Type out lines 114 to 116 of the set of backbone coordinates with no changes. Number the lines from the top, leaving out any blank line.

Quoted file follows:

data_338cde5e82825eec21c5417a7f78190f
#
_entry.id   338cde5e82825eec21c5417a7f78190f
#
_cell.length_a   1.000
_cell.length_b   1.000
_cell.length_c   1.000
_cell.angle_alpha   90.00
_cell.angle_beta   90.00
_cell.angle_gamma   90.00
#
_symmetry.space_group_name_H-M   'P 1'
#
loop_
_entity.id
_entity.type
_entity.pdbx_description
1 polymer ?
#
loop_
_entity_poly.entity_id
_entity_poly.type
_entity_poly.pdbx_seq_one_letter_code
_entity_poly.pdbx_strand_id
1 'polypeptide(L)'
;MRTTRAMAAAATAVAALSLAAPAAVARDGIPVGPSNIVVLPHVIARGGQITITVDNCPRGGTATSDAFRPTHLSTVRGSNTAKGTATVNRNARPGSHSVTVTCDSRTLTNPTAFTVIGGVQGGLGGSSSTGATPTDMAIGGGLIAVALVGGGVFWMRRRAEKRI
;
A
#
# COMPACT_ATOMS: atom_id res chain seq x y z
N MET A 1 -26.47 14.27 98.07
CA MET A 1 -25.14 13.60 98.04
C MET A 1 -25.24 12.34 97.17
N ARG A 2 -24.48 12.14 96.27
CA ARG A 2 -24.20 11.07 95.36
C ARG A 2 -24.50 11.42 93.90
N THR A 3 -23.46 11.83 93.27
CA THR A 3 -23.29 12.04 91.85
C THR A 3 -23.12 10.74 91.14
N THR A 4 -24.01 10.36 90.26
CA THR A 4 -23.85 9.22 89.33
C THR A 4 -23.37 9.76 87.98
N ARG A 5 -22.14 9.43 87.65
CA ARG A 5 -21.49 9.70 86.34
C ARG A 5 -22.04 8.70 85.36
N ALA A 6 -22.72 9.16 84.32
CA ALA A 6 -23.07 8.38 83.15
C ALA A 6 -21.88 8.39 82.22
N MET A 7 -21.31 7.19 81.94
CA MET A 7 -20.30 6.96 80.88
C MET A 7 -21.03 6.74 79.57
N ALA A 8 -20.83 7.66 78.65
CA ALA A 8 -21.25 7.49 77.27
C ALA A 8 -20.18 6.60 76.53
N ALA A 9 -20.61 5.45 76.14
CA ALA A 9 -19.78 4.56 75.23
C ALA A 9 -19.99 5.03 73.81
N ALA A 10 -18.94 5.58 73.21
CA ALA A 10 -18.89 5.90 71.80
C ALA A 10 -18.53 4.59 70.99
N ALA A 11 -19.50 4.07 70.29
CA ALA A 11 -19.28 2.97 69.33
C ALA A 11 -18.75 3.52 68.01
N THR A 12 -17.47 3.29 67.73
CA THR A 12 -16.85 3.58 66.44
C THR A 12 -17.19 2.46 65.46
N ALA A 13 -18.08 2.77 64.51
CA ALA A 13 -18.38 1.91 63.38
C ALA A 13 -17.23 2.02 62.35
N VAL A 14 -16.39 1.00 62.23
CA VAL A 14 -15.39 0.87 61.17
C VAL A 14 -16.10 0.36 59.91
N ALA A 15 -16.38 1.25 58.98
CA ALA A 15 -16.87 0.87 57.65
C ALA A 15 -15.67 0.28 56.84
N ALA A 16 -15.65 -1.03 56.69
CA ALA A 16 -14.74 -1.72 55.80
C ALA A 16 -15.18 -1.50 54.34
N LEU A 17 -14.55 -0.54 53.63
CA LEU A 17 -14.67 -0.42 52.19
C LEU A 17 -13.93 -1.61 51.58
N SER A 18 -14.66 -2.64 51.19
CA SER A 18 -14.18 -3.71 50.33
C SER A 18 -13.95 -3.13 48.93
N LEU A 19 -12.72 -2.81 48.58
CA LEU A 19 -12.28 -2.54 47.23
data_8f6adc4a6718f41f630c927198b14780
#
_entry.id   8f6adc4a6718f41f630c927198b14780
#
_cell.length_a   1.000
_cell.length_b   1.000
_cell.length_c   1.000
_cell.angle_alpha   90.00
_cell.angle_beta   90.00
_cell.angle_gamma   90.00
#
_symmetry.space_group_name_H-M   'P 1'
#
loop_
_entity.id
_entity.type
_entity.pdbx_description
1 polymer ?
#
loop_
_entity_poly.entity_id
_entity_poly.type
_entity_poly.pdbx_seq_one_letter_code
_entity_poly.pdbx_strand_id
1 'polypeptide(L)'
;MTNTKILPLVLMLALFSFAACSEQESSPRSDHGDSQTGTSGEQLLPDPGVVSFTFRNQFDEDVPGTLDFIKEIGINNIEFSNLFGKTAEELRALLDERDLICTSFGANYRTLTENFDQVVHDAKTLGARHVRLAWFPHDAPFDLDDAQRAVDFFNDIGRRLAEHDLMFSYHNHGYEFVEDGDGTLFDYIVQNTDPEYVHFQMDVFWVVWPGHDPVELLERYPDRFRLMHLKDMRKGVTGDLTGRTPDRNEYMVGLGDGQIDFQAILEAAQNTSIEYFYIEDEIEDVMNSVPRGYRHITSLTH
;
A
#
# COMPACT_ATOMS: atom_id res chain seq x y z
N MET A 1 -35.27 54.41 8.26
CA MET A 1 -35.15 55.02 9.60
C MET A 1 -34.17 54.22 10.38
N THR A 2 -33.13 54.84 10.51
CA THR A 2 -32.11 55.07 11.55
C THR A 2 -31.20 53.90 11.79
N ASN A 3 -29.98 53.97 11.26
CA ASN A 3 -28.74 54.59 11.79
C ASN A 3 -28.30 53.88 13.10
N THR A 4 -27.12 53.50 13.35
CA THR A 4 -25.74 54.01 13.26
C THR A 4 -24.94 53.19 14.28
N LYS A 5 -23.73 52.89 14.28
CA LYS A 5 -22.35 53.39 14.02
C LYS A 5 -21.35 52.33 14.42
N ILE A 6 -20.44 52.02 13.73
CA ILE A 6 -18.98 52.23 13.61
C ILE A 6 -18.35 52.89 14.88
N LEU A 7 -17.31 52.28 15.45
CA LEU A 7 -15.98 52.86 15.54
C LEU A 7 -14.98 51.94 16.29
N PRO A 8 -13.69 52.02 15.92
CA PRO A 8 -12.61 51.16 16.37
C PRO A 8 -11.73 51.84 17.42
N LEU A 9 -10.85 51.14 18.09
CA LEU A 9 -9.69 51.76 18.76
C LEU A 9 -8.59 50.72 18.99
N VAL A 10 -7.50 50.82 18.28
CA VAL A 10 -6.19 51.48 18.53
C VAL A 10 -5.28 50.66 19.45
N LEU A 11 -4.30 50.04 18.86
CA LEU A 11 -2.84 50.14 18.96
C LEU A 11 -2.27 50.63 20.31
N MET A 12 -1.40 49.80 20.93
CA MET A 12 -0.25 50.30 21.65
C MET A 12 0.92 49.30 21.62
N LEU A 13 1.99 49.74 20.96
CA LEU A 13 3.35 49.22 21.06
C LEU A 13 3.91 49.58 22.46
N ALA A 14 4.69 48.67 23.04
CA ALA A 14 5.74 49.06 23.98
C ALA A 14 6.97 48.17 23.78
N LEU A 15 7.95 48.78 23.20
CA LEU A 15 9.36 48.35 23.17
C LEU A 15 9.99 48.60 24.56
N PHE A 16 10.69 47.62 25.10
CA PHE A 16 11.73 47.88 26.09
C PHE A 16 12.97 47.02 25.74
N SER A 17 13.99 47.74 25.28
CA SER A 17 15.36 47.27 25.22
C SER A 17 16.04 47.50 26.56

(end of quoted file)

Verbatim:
A
#
# COMPACT_ATOMS: atom_id res chain seq x y z